How to do Portland on the Cheap
Check out this article in the HI USA Northern California newsletter about exploring PDX on a budget.
For those of us with the incurable thirst for travel and the never-satisfied itch for new adventures and new people-meeting, we know that sometimes not even those moths flying out of our empty wallets can prevent us from hitting the road. Fortunately, a stay at an HI USA hostel means you don’t have to blow your whole budget on a bed, and you get the added perks of connecting with people who also have the travel bug. And if you’re looking for a destination with plenty to do and see no matter how much you’re working with, we’ve got the place for you: Portland.
Many people shy away from Oregon during the winter months because of the region’s infamous rain, but a visit during off season means your stay in the “City of Roses” will be a little less costly than a visit during the peak times in summer. Besides, you can look at the rain as one of the city’s attractions, like its weirdness, bikes, and breweries, and you can totally brag about how you had a pretty authentic Pacific Northwest winter experience. Now, here’s how you do Portland on the cheap.
Getting Around in Portland
Whether you’re making HI Portland Hawthorne, or the HI Portland Northwest hostel your base, you’ll be within walking distance of essential amenities, including markets where you can buy food to make back in the hostel kitchen, and public transport to get you around the city and to the airport. You can get a bus pass for the day for $5, which will give you access to both sides of the Willamette River – a mighty landmark that separates Portland’s east and west neighborhoods – or you can see the city by foot (just remember to pack a water-resistant jacket just in case, and return the smiles of friendly locals used to a little drizzle). You can also rent a bike on site at HI Portland Hawthorne, for $20 per day to explore the city’s neighborhoods.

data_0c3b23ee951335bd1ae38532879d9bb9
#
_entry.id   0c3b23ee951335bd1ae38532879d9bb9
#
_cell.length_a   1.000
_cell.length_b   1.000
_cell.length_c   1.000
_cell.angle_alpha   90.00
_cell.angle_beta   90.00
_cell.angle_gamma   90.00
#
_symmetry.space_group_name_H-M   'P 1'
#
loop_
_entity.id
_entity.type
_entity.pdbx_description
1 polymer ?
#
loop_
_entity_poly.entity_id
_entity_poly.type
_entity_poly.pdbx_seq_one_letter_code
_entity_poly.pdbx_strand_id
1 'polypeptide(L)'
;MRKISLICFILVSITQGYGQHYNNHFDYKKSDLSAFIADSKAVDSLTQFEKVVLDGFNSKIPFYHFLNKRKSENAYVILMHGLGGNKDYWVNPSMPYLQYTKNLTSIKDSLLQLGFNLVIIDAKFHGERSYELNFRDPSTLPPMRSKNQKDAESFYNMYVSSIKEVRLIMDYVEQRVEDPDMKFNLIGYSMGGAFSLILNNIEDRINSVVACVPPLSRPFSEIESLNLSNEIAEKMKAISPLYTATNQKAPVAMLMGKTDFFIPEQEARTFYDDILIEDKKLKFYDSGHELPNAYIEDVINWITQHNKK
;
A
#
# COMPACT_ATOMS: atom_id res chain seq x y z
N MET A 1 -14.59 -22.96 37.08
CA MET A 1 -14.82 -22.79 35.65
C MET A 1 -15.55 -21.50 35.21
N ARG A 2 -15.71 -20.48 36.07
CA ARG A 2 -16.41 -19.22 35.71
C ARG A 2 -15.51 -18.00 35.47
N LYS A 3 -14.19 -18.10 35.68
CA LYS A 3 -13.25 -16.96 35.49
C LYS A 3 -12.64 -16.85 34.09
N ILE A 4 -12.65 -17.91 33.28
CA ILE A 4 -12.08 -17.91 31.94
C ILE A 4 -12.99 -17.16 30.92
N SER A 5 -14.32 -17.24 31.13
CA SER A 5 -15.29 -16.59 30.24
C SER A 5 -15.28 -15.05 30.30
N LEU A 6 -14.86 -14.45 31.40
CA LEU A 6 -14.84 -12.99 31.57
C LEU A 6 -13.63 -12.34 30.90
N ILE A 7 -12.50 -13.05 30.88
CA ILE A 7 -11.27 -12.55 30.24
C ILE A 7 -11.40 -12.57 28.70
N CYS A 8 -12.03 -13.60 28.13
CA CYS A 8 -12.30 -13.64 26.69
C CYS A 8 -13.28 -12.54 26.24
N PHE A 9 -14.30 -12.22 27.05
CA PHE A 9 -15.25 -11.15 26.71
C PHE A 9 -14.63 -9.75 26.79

Food in Portland
Portland is being touted as one of the country’s up-and-coming food capitals, so there is a devilish amount of temptation when it comes to planning your meals. A good strategy is to get thrifty for two meals: make your own complimentary pancakes at the hostel for breakfast and make something inexpensive with goods from the store for lunch or dinner, then ‘splurge’ on one good treat. A Voodoo Doughnut is pretty requisite for a visit to Portland (prices start at 95c), and though your mom might not think that these ridiculous/awesome sweet eats count as a meal, we say “when in Rome!” The city is also known for its food trucks, some of which are mobile and some which have set up permanent residency on their favorite streets, and these are a good way to get a taste of the eclectic flavors influenced by cuisines from all over. Top tip: the truck Fried Egg I’m in Love, which sells killer sandwiches starring the good ol’ fried egg, is a short walk from HI Portland Hawthorne, and you can call ahead to pick up your order. There’s also an excellent coffee shop in the same space that’s actually a converted double decker bus.
Things to Do in Portland
The Japanese Garden (with a $9.50 entrance fee) inside Washington Park is actually quite magical in the rain, and they also loan umbrellas if you need one. In fact, Portland’s parks, like Mt. Tabor and the Hoyt Arboretum, offer a lovely taste of the city’s greenery and don’t have an admission cost. If you need to cozy up indoors, there are plenty of bookstores, mainly the entire city block taken up by Powell’s bookstore downtown, where you can while away the hours browsing through the stacks of stories and knowledge. Or you could catch a movie at the Bagdad Theater, just a few blocks from HI Portland Hawthorne, where it costs just $7.50 (before 5:00 p.m.) to see a film and you can do so with a beer in hand. Speaking of beer, this is another one of those local delicacies that you can’t miss out on, and usually you can get a nice tasting flight of local craft brews or even a brewery tour for cheap.
There’s also some good old fashioned exploring to be done, so save your phone data and just go wondering around the city’s neighborhoods and see what interesting weirdness there is to stumble upon. Be sure to also keep an eye on the activities board at the hostel, which features different in-house and local events happening each week, as well as discounts that are available to guests, and deals like the $4-Tuesday (every first Tuesday of the month) at the Portland Zoo.
Now that you’re armed with the inspiration and the info, get going to Oregon’s weirdest city!
HI USA tip: Don’t be afraid to ask the super friendly front-desk staff at either of HI USA’s Portland hostels for their thrifty recommendations of things to do in Portland.
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